Mike Gonzalez

Cuba after Fidel Castro: Following Fidel

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Fidel Castro has resigned from his position as head of the government of Cuba after 49 years in charge.

Even during the last 18 months when his brother Raul (five years his junior) was formally in power he has continued to control things, just as he has ever since he led the rebel army into Havana in 1959.

His resignation letter suggests it is time to pass the baton to a younger generation. The less charismatic Raul, who has been named president, has hinted at reopening negotiations with the US, while at the same time actively building relations with China.

From Russia

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Royal Academy of Arts

In the third room of this extraordinary exhibition there is a group of works painted in Paris in 1908-10. It was the time of Cubism, of Pablo Picasso's Dryad, of Henri Matisse's sensual Nude, Black and Gold and the wonderfully energetic Dance II that is the exhibition's emblematic painting. Two years earlier Paul Cézanne painted the last of his studies of the Mont Sainte-Victoire when the hill itself disappears behind the sheer force of the painter's hand; now we are no longer looking at a place but at the experience, the sight and feeling of the place.

But is it art?

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Not a week passes without the Daily Mail or the Daily Express bitterly complaining that art has been taken over by anarchists and crackpots.

Empty rooms with flickering neon, piles of bricks, pictures (beautiful pictures as it happens) made with elephant dung, isolated figures half submerged off the Welsh coast - they exercise the middle classes to the point of apoplexy. But what is their art then? What is the artistic culture of the right?

Shaping the future in Venezuela

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As town square debates on Hugo Chavez's constitutional amendments rage in Venezuela, Mike Gonzalez considers whether they will deepen democracy or further centralise power.

It is Saturday afternoon in La Candelaria, a working class district of Venezuela's capital Caracas. A huge awning covers the main square (it's the rainy season) to shelter the 200 or so people sitting in groups of 12 at round tables. They are all wearing the red T-shirt of the Bolivarian revolution, and they are spending this Saturday, and many to come, discussing reforms to the constitution proposed by the president Hugo Chavez. In December these 120 or so amendments will be put to referendum.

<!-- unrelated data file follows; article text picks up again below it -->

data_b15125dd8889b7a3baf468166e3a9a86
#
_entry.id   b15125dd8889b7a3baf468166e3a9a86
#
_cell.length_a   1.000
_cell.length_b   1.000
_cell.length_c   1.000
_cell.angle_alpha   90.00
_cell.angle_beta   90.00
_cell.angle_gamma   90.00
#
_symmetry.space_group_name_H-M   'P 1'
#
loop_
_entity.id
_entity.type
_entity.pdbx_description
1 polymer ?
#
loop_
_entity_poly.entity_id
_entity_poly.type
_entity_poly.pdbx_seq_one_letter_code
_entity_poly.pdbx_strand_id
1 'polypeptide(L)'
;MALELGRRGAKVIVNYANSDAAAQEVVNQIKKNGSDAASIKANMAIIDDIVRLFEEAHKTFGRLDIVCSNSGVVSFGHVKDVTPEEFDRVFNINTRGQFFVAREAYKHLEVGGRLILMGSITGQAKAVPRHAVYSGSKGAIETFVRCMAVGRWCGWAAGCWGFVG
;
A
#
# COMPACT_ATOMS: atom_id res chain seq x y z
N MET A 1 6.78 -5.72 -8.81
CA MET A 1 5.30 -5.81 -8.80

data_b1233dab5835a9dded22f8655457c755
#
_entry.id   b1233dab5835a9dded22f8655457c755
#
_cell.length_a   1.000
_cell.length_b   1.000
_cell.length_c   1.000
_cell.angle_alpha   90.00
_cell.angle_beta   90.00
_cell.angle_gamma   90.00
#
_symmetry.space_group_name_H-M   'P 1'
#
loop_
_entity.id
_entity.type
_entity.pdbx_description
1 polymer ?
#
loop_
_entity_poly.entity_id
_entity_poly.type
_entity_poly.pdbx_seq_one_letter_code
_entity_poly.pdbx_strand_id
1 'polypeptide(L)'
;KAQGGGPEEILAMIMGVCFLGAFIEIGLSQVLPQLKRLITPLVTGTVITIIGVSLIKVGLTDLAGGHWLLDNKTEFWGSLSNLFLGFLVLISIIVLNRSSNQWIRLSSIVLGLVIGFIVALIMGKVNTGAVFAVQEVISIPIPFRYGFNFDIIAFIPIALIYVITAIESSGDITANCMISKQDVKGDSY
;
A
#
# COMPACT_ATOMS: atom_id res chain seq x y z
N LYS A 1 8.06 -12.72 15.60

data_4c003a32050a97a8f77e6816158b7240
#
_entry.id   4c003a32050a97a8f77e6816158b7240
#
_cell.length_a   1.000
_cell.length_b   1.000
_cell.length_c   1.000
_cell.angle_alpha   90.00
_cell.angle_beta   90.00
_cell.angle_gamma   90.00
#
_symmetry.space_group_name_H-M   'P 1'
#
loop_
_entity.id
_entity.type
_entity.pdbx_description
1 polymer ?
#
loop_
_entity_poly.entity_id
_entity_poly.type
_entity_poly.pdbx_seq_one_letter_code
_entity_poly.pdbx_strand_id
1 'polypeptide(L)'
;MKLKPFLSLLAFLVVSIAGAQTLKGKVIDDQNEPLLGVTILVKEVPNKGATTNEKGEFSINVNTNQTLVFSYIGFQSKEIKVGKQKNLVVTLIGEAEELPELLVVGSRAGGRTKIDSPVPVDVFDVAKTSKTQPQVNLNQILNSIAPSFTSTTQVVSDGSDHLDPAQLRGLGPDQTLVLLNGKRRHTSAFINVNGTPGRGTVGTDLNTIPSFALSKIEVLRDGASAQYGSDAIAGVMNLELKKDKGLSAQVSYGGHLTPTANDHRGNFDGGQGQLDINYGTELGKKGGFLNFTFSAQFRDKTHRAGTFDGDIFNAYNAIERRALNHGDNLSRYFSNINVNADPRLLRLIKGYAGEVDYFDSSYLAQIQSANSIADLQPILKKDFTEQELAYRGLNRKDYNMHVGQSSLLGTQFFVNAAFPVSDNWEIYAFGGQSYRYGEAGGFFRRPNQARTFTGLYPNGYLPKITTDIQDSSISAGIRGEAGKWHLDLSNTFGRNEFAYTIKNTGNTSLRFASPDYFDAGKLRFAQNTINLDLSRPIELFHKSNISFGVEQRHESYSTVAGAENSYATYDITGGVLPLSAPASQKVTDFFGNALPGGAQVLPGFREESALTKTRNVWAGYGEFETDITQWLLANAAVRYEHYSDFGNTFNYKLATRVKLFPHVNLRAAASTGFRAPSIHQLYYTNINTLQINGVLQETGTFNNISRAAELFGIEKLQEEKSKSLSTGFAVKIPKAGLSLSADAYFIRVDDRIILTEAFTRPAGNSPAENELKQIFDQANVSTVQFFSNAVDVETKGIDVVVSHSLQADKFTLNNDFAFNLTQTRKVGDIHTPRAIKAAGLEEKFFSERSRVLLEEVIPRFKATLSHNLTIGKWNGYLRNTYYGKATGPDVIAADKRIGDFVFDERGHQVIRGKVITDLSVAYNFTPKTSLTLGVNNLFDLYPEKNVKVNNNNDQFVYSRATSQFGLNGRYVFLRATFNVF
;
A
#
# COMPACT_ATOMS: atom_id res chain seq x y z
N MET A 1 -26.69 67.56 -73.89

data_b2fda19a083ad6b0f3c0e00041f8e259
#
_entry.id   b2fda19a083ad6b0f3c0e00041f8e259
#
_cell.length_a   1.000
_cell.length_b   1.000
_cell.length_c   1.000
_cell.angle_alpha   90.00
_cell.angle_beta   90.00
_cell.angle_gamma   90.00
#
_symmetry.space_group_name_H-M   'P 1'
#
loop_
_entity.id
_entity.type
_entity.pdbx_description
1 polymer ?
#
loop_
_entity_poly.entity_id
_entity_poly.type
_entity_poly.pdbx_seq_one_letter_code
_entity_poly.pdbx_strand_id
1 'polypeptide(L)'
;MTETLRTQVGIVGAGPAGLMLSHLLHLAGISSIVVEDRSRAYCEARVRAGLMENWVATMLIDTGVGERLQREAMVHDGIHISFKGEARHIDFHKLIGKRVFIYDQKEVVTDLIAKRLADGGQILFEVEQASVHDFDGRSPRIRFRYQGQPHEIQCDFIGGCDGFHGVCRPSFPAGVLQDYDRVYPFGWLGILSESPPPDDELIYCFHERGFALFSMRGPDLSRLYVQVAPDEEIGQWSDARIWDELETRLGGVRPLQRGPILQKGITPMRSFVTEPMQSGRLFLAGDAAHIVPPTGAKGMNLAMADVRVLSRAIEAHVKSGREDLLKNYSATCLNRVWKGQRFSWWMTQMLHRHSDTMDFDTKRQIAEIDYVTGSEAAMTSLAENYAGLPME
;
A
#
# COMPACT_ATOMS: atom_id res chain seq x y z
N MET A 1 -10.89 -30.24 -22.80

Pulp Fiction

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Review of "The Uncomfortable Dead", Subcomandante Marcos and Paco Ignacio Taibo, Serpent's Tail £7.99

The dream team: Marcos, the sharp and witty Zapatista leader whose writings have travelled the world by internet since his explosion onto the political scene in 1994, and Paco Ignacio Taibo, perhaps less well known in Britain but a giant among Spanish-speaking readers of fiction. Taibo's support for the Zapatistas is well known - as you would expect from the author of an important biography of Che Guevara (My Friend Che Guevara).

Cuba's Dynastic Succession

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For the first time in 47 years Fidel Castro is not formally in control of the Cuban state.

Recent photographs show the man of legendary energy in slippers and pyjamas, recovering from an operation whose purposes remain the object of unsubstantiated rumours. And the same absence of concrete facts to work with informs the great debate about who will follow Fidel.

Nicaragua: A Return to Power for the Sandinistas?

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In this year of elections in Latin America, a half-forgotten name has re-emerged.

Daniel Ortega of the Sandinista National Liberation Front of Nicaragua (FSLN) was one of those who led the revolution that overthrew the 43-year dictatorship of the Somoza family in 1979. In 1984 he was elected president, but in 1990 he was defeated and replaced by a right wing alliance under Violeta Chamorro.

From One Struggle to Another

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From colonialism to nationhood and capitalism, Mike Gonzalez looks at the evolution of Latin American literature and its inspirations.

In 1941 the US publisher Farrar & Rinehart advertised a competition for the best Latin American novel. It was won by Broad and Alien is the World, set in a mountain community in Peru. Its author, Ciro Alegria, was one of a generation of writers who called themselves the indigenistas, middle class intellectuals committed to recuperating the culture and traditions of the indigenous communities of the Andes.

Frida Kahlo: a Life

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There is much power and beauty in the work of Frida Kahlo, says Mike Gonzalez, who examines the life of this remarkable artist.

There are two houses in almost neighbouring streets in the Mexico City district of Coyoacan. One is spare and dark and surrounded by high walls; there is very little colour to break the monotony and its gate is usually locked. This was the house where Leon Trotsky lived and was murdered in 1940.

Bolivia: Standing Tall in El Alto

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Bolivians are fighting to protect their natural resources.

Bolivia may be the second poorest country in Latin America (after Haiti), and one of the least known outside the region, but in the struggle against neoliberalism it is playing a key role. In 2000, in the town of Cochabamba, a mass movement of small farmers, market traders, workers and indigenous community groups reversed a government decision to sell off the regional water supply to Bechtel.

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